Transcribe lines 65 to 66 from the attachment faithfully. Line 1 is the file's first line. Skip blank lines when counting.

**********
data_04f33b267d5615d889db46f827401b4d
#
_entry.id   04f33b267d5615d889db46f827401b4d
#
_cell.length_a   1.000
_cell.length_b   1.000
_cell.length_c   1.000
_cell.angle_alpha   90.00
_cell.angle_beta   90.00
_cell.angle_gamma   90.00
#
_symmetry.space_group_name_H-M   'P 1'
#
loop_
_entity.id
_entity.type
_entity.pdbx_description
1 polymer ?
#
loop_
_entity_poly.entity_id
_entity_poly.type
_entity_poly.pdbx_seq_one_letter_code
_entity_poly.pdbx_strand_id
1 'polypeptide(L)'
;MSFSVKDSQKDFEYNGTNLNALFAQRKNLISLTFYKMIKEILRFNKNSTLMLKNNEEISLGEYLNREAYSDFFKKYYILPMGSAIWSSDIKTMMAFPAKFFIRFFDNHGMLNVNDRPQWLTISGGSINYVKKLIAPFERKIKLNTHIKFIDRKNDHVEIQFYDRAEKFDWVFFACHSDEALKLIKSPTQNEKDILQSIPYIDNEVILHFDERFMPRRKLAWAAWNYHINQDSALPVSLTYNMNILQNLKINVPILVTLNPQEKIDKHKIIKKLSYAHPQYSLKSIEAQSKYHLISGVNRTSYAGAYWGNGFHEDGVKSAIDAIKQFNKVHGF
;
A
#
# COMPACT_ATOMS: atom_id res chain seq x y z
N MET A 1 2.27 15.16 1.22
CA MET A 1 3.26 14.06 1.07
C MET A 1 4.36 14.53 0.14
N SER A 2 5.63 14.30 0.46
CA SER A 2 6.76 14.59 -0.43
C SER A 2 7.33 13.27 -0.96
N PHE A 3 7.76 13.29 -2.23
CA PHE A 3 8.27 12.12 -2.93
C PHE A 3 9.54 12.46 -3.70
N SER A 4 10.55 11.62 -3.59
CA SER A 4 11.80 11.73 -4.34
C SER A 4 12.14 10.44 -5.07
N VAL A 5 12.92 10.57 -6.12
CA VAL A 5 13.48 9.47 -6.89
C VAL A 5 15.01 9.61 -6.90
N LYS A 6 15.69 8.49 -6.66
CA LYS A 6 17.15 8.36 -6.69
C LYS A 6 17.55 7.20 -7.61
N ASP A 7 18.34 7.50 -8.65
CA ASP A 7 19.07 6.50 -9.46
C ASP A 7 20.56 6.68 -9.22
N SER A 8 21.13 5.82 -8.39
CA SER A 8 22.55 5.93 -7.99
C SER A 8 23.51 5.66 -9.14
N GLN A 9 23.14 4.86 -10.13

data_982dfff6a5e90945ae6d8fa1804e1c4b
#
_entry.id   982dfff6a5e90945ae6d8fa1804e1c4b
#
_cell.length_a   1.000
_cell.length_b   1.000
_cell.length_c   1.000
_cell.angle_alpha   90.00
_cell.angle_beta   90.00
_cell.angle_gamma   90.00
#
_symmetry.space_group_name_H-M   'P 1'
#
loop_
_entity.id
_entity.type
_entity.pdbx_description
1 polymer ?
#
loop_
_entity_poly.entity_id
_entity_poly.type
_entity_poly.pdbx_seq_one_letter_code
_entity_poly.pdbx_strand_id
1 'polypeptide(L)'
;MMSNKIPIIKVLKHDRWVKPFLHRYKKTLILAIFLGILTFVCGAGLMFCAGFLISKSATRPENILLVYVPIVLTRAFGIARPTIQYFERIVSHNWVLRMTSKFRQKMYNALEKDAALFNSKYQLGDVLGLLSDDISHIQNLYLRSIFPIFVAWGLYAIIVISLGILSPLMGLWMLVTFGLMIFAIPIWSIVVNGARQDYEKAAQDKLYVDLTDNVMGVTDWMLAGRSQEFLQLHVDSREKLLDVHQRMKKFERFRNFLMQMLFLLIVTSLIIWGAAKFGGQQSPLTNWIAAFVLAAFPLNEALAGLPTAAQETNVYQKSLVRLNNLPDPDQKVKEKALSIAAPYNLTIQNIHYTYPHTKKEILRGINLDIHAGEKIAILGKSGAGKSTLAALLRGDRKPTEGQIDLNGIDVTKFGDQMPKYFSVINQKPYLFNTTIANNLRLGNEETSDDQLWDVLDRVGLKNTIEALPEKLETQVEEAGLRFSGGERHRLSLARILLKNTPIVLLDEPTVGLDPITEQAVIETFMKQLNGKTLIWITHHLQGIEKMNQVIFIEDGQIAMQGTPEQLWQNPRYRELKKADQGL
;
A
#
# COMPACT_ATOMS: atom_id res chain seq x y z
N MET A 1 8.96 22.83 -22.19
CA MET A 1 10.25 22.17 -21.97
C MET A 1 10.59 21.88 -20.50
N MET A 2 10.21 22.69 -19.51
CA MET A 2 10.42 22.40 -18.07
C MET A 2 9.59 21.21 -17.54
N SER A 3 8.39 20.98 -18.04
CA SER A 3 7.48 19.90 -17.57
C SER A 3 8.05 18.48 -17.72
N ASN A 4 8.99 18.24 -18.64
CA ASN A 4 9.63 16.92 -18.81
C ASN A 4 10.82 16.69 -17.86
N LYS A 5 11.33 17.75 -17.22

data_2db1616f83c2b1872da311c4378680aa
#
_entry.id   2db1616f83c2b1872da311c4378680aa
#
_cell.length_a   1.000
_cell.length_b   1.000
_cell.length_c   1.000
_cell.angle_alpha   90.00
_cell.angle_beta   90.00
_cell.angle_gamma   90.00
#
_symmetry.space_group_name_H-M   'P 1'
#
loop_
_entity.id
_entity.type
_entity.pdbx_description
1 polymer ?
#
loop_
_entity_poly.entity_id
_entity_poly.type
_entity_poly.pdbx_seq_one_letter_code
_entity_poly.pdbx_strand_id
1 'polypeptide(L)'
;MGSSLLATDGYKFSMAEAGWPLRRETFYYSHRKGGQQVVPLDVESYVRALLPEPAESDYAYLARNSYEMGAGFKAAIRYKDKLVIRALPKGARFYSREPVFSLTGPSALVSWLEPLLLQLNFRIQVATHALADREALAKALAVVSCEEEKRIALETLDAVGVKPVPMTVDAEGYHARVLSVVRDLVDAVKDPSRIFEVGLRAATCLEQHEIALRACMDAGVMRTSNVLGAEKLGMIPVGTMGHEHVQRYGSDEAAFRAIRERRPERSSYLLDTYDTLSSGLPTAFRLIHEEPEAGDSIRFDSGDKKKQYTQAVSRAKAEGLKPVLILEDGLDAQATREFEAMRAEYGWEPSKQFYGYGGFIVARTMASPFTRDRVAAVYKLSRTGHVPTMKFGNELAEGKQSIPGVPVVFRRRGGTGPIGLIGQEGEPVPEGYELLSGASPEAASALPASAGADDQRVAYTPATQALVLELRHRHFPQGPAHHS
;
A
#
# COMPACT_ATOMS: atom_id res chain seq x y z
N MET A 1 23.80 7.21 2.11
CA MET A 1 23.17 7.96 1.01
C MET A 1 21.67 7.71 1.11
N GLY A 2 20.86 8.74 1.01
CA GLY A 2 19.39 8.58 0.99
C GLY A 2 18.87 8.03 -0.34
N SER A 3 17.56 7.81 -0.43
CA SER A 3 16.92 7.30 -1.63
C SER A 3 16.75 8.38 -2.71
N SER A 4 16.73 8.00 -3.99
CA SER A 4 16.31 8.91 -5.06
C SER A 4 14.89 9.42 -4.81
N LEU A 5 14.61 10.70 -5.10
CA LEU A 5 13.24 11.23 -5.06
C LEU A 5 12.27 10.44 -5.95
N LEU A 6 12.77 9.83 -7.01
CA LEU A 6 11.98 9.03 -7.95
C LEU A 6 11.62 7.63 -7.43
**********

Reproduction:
_cell.angle_gamma   90.00
#